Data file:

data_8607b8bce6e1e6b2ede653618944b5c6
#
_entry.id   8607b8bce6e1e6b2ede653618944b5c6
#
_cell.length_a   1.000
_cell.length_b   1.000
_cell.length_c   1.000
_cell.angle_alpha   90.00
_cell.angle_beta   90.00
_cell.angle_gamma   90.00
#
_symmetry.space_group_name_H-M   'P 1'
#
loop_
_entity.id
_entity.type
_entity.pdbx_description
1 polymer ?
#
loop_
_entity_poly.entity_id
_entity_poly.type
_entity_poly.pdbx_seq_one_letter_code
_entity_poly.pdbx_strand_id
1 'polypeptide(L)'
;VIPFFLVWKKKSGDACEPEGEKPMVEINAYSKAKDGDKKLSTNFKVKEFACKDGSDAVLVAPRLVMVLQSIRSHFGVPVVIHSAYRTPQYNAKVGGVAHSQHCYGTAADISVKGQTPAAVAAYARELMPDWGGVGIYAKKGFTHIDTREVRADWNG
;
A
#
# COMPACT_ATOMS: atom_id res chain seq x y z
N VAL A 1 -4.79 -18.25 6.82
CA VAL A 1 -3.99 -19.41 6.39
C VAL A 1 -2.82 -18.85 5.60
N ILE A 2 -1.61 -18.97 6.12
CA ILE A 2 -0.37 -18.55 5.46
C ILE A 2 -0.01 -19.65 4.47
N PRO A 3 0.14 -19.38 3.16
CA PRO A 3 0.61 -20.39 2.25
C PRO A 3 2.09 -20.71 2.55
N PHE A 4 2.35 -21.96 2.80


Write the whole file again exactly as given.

data_8607b8bce6e1e6b2ede653618944b5c6
#
_entry.id   8607b8bce6e1e6b2ede653618944b5c6
#
_cell.length_a   1.000
_cell.length_b   1.000
_cell.length_c   1.000
_cell.angle_alpha   90.00
_cell.angle_beta   90.00
_cell.angle_gamma   90.00
#
_symmetry.space_group_name_H-M   'P 1'
#
loop_
_entity.id
_entity.type
_entity.pdbx_description
1 polymer ?
#
loop_
_entity_poly.entity_id
_entity_poly.type
_entity_poly.pdbx_seq_one_letter_code
_entity_poly.pdbx_strand_id
1 'polypeptide(L)'
;VIPFFLVWKKKSGDACEPEGEKPMVEINAYSKAKDGDKKLSTNFKVKEFACKDGSDAVLVAPRLVMVLQSIRSHFGVPVVIHSAYRTPQYNAKVGGVAHSQHCYGTAADISVKGQTPAAVAAYARELMPDWGGVGIYAKKGFTHIDTREVRADWNG
;
A
#
# COMPACT_ATOMS: atom_id res chain seq x y z
N VAL A 1 -4.79 -18.25 6.82
CA VAL A 1 -3.99 -19.41 6.39
C VAL A 1 -2.82 -18.85 5.60
N ILE A 2 -1.61 -18.97 6.12
CA ILE A 2 -0.37 -18.55 5.46
C ILE A 2 -0.01 -19.65 4.47
N PRO A 3 0.14 -19.38 3.16
CA PRO A 3 0.61 -20.39 2.25
C PRO A 3 2.09 -20.71 2.55
N PHE A 4 2.35 -21.96 2.80